Neil Carmichael’s deputy division director in NARA’s National Declassification Center, Dr. Trichita Chestnut, is one of the bloggers. Her great post on Ida B. Wells-Barnett is here. And Lopez Matthews, with whom I enjoyed chatting last spring, is the administrator who put up her post. The link is to my account (“They’re not going anywhere, they’re Americans”) of an event at NARA last year about the preliminary Emancipation Proclamation. If only I could have audio recorded my delighted tweet reaction to the news in my feed, you would have heard joyful laughter!
Two of my passions, history and archives, came together yesterday evening. I saw the future of the history profession Friday evening when I attended a reception after a workshop held at the National Archives during the day. Representatives of that future, the graduate students who attended the workshop at Archives 1, shared their views with me over refreshments at the District Chophouse. The workshop centered on how to research federal records held by NARA and was sponsored by the Society for History in the Federal Government.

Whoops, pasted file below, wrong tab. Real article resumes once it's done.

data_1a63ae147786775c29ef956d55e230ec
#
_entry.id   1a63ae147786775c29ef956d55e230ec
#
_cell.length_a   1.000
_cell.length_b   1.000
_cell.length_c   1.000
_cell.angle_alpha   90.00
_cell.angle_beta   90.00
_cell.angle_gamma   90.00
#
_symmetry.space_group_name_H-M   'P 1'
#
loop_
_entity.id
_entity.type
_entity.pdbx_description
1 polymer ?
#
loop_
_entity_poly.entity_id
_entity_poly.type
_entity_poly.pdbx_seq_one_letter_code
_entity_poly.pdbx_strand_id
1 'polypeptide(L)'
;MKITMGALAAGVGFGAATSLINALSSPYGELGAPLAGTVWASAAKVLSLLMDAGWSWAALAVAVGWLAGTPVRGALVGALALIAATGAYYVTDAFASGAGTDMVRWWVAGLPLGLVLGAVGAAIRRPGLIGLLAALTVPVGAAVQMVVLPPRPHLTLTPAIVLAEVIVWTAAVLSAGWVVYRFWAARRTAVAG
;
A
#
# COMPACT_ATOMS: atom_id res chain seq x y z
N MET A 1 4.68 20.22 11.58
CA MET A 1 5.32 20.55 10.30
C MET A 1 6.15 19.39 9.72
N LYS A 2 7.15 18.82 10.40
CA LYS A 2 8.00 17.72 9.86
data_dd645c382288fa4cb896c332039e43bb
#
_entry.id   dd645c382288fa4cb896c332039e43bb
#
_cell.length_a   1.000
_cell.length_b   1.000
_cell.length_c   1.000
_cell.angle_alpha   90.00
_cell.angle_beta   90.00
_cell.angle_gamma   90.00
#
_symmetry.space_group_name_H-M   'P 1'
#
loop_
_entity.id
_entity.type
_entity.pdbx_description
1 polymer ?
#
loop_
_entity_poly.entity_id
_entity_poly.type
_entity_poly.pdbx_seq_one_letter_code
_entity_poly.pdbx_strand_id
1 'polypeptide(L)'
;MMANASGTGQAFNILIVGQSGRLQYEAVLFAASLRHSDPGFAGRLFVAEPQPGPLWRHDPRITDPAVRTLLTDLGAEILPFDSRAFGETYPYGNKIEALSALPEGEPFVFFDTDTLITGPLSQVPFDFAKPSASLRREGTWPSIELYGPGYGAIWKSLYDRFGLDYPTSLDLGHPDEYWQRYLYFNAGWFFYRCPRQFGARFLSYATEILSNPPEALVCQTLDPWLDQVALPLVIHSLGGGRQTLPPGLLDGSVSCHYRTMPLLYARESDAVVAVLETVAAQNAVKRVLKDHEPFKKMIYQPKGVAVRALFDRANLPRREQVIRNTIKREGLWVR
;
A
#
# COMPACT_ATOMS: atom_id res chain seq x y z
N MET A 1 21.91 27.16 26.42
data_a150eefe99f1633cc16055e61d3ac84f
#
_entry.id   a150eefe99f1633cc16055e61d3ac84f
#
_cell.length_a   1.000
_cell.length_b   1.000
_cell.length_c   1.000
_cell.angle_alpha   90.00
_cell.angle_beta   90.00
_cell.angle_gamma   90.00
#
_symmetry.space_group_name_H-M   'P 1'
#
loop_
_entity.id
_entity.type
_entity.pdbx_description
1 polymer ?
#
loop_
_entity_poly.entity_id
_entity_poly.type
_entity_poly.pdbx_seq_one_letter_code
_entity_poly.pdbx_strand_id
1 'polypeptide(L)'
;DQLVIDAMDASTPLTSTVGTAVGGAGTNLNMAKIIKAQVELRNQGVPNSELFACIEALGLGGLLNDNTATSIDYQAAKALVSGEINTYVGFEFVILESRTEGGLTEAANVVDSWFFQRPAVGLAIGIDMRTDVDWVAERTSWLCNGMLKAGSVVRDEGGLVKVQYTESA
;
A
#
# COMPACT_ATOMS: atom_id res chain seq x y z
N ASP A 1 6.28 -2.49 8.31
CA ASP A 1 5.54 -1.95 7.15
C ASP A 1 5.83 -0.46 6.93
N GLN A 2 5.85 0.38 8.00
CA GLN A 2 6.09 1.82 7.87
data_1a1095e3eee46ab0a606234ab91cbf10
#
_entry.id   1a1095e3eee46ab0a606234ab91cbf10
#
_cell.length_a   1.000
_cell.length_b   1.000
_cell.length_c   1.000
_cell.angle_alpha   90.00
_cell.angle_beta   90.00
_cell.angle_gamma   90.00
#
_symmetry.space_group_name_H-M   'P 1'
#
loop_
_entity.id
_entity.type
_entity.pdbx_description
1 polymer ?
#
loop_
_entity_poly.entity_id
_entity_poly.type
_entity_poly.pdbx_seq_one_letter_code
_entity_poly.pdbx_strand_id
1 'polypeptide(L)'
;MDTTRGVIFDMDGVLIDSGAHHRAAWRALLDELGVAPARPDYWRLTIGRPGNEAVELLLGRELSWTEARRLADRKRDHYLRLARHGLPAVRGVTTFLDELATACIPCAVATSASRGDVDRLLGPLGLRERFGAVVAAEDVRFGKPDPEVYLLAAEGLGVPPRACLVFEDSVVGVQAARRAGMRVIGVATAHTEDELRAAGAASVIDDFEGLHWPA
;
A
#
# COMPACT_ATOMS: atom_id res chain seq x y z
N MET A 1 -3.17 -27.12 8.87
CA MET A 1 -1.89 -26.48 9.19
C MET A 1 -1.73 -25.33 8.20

As you can see from the program, the grad students had opportunities to learn a lot about the National Archives. The Big Dude, aka AOTUS David S. Ferriero, welcomed the students. NARA employees and federal historians paired up to offer tips on researching executive, legislative and judicial branch records. It wasn’t all done in a classroom setting, the students got a tour of the vaults and saw some really cool documents. I was touched to hear how they reacted.